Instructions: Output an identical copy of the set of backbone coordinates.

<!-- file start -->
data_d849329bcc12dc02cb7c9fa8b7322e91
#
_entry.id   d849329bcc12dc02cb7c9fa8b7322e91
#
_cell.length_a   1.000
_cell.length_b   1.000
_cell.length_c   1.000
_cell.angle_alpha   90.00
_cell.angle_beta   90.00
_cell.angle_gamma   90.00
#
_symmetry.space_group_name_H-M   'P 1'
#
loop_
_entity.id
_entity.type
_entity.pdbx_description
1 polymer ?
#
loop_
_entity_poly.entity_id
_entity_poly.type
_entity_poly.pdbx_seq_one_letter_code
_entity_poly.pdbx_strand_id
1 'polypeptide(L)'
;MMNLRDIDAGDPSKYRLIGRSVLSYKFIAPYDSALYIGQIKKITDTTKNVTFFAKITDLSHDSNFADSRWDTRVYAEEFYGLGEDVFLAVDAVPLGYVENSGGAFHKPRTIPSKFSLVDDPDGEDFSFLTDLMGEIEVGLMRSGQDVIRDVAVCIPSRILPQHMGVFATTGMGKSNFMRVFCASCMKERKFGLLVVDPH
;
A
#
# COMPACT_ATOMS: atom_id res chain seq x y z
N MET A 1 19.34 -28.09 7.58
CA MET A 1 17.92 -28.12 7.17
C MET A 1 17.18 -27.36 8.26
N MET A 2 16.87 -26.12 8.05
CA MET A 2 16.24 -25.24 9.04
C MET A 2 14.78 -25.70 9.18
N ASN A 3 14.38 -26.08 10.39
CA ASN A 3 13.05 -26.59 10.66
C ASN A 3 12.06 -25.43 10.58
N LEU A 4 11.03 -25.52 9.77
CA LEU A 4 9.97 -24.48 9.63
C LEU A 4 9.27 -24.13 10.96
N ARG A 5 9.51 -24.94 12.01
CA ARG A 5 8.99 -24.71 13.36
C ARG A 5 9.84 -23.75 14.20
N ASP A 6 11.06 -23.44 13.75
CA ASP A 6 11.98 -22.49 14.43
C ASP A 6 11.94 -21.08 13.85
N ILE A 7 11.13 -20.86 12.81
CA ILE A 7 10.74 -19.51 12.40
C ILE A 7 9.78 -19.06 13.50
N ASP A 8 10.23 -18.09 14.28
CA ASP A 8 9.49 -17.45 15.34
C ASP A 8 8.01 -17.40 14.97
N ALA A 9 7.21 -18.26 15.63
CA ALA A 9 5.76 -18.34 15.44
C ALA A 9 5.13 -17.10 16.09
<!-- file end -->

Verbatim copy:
data_d849329bcc12dc02cb7c9fa8b7322e91
#
_entry.id   d849329bcc12dc02cb7c9fa8b7322e91
#
_cell.length_a   1.000
_cell.length_b   1.000
_cell.length_c   1.000
_cell.angle_alpha   90.00
_cell.angle_beta   90.00
_cell.angle_gamma   90.00
#
_symmetry.space_group_name_H-M   'P 1'
#
loop_
_entity.id
_entity.type
_entity.pdbx_description
1 polymer ?
#
loop_
_entity_poly.entity_id
_entity_poly.type
_entity_poly.pdbx_seq_one_letter_code
_entity_poly.pdbx_strand_id
1 'polypeptide(L)'
;MMNLRDIDAGDPSKYRLIGRSVLSYKFIAPYDSALYIGQIKKITDTTKNVTFFAKITDLSHDSNFADSRWDTRVYAEEFYGLGEDVFLAVDAVPLGYVENSGGAFHKPRTIPSKFSLVDDPDGEDFSFLTDLMGEIEVGLMRSGQDVIRDVAVCIPSRILPQHMGVFATTGMGKSNFMRVFCASCMKERKFGLLVVDPH
;
A
#
# COMPACT_ATOMS: atom_id res chain seq x y z
N MET A 1 19.34 -28.09 7.58
CA MET A 1 17.92 -28.12 7.17
C MET A 1 17.18 -27.36 8.26
N MET A 2 16.87 -26.12 8.05
CA MET A 2 16.24 -25.24 9.04
C MET A 2 14.78 -25.70 9.18
N ASN A 3 14.38 -26.08 10.39
CA ASN A 3 13.05 -26.59 10.66
C ASN A 3 12.06 -25.43 10.58
N LEU A 4 11.03 -25.52 9.77
CA LEU A 4 9.97 -24.48 9.63
C LEU A 4 9.27 -24.13 10.96
N ARG A 5 9.51 -24.94 12.01
CA ARG A 5 8.99 -24.71 13.36
C ARG A 5 9.84 -23.75 14.20
N ASP A 6 11.06 -23.44 13.75
CA ASP A 6 11.98 -22.49 14.43
C ASP A 6 11.94 -21.08 13.85
N ILE A 7 11.13 -20.86 12.81
CA ILE A 7 10.74 -19.51 12.40
C ILE A 7 9.78 -19.06 13.50
N ASP A 8 10.23 -18.09 14.28
CA ASP A 8 9.49 -17.45 15.34
C ASP A 8 8.01 -17.40 14.97
N ALA A 9 7.21 -18.26 15.63
CA ALA A 9 5.76 -18.34 15.44
C ALA A 9 5.13 -17.10 16.09